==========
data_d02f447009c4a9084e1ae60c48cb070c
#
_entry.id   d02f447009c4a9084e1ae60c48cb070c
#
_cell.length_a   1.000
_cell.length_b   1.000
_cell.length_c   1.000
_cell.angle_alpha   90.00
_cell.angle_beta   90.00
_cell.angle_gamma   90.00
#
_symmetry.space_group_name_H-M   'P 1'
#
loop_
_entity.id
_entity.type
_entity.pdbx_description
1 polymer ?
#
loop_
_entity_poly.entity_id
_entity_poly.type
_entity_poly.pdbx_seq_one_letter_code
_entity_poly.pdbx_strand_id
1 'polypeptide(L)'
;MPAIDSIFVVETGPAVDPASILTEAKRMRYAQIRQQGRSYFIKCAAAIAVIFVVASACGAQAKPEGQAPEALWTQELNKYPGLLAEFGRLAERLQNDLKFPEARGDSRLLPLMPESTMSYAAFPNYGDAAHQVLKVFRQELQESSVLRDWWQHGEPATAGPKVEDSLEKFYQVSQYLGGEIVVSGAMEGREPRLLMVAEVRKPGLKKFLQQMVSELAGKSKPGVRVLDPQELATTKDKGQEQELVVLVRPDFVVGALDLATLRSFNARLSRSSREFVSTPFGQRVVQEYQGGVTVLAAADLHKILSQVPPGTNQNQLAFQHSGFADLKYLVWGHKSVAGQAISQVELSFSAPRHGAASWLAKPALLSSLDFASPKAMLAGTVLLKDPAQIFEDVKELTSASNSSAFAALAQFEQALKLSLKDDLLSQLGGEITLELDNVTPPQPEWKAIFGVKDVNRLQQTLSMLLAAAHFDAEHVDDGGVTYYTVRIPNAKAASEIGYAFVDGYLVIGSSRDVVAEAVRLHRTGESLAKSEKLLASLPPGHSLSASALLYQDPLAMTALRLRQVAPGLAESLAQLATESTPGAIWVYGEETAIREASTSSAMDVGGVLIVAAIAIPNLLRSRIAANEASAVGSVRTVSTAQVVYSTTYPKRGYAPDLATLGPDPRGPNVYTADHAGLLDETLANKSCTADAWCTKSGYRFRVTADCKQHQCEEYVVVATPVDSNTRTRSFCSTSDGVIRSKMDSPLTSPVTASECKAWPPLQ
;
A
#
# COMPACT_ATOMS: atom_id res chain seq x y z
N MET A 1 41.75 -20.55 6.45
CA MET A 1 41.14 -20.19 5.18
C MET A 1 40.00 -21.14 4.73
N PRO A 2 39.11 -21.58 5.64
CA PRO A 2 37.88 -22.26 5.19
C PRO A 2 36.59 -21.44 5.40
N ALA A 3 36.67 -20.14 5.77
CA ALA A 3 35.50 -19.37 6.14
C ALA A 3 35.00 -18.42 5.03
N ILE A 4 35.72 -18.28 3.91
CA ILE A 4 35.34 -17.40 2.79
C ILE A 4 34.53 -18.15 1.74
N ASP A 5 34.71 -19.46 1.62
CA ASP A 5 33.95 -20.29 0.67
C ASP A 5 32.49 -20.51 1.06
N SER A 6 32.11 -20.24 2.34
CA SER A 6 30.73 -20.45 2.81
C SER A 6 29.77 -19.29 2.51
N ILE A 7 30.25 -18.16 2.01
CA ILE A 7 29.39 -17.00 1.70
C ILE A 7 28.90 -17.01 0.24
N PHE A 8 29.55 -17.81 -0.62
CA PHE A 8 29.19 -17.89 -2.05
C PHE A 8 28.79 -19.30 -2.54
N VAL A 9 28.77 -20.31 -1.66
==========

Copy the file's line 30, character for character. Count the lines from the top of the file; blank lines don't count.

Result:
# COMPACT_ATOMS: atom_id res chain seq x y z